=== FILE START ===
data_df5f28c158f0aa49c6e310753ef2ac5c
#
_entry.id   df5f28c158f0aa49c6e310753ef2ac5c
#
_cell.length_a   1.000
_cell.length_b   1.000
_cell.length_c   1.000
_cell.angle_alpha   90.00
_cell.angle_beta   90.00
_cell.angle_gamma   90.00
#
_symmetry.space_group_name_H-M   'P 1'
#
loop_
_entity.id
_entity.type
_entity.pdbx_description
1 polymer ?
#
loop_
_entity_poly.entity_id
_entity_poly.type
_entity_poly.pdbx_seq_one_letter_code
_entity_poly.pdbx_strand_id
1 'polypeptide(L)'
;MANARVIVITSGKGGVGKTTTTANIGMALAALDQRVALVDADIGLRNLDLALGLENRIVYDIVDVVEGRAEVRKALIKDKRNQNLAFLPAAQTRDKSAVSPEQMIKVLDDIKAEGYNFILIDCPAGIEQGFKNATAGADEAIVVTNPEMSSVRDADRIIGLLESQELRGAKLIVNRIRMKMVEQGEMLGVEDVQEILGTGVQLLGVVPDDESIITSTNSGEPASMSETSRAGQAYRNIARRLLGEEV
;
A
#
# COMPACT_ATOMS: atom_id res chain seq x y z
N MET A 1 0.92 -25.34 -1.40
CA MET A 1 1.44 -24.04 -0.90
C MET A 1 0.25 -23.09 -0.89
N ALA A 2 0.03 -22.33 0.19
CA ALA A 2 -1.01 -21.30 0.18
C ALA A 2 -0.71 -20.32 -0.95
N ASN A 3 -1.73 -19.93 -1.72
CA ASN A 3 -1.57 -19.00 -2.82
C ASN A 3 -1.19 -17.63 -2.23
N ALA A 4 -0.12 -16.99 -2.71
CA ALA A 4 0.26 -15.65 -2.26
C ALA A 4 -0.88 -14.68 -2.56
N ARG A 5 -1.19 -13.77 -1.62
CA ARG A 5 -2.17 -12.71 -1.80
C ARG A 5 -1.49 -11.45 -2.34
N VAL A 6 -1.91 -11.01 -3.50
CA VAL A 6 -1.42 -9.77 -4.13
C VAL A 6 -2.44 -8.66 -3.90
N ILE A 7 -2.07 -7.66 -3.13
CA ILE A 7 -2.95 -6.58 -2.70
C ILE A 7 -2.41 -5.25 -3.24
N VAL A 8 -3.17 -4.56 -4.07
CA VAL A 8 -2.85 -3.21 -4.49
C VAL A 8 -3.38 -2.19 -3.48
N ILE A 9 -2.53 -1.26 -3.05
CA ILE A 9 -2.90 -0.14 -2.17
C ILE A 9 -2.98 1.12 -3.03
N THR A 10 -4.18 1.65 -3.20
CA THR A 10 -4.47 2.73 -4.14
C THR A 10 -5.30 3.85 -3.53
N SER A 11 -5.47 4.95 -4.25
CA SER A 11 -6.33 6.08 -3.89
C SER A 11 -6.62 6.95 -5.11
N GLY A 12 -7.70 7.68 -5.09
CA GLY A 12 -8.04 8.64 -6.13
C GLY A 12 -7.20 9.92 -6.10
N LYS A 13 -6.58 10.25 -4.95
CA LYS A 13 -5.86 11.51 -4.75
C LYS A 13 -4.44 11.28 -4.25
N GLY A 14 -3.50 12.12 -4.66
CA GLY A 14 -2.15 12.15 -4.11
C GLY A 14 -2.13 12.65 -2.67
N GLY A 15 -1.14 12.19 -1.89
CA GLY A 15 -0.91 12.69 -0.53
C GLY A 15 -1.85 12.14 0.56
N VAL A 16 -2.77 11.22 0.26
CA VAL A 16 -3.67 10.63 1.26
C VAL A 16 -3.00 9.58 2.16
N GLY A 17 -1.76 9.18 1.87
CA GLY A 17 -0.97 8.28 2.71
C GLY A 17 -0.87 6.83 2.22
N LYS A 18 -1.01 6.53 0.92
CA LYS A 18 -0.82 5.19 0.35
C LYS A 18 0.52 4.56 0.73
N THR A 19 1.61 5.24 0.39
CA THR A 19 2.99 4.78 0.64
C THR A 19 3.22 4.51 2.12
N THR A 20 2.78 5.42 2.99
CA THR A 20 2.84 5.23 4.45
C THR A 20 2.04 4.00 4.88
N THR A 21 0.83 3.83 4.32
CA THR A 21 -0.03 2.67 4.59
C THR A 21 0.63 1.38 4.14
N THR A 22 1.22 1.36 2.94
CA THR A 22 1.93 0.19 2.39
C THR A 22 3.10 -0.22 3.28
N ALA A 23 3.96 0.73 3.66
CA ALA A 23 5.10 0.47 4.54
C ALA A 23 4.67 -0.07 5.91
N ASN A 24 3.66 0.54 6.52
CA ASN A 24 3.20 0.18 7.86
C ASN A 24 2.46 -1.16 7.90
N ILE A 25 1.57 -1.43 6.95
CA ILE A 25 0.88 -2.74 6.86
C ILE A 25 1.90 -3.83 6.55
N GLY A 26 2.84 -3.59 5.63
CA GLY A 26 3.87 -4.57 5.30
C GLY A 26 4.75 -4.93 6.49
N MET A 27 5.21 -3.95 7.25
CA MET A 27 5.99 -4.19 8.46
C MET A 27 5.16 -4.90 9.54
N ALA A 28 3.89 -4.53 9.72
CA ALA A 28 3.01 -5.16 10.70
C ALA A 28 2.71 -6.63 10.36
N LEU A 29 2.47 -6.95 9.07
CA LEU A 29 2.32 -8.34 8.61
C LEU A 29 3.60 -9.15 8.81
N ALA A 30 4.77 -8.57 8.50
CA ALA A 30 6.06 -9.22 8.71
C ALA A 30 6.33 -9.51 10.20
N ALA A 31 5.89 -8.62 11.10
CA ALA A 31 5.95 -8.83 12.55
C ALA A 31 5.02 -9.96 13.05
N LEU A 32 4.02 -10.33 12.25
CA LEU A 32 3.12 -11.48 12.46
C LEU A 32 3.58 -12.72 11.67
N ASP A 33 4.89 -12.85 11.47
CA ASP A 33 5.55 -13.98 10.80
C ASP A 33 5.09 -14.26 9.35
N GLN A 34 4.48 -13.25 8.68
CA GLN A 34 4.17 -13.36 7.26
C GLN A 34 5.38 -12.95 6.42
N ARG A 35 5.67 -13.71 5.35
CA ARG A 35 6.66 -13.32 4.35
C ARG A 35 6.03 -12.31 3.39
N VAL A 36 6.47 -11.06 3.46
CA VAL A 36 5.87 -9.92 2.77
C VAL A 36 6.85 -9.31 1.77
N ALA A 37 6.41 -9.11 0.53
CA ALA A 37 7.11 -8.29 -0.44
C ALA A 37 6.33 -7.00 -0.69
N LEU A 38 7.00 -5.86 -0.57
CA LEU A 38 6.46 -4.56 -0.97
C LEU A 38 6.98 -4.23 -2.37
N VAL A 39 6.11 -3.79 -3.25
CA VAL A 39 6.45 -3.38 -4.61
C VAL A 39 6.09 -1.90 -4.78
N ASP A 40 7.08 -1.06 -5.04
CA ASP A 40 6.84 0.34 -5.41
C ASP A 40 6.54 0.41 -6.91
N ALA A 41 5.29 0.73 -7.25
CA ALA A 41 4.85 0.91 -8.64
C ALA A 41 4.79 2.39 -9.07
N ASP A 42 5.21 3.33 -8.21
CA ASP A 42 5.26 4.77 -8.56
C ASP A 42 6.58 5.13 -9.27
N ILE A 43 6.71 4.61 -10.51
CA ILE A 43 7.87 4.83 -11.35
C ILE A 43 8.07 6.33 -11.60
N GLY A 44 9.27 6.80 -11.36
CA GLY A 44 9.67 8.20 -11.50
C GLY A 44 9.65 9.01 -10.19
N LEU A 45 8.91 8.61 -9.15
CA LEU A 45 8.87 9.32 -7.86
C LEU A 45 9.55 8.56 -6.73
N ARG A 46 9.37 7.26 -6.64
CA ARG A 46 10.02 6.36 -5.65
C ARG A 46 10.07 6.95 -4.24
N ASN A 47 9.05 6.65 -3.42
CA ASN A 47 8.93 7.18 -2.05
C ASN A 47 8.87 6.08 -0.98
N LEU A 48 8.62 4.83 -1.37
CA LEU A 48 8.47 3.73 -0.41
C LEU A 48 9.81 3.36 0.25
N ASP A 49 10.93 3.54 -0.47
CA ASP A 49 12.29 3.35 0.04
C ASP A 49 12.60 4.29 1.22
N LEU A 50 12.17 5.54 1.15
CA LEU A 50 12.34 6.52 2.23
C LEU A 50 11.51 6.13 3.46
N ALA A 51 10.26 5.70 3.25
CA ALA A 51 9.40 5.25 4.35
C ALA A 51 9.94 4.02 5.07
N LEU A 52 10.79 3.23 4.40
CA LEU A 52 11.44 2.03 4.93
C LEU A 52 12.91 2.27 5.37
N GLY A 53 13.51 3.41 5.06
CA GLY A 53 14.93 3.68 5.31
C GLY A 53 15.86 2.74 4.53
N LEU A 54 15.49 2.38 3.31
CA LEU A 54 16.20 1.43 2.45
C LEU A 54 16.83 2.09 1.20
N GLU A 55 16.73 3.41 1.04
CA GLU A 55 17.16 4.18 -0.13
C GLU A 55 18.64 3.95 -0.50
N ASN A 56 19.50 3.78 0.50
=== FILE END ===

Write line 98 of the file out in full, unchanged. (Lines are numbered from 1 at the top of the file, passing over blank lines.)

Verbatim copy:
CA ALA A 23 5.10 0.47 4.54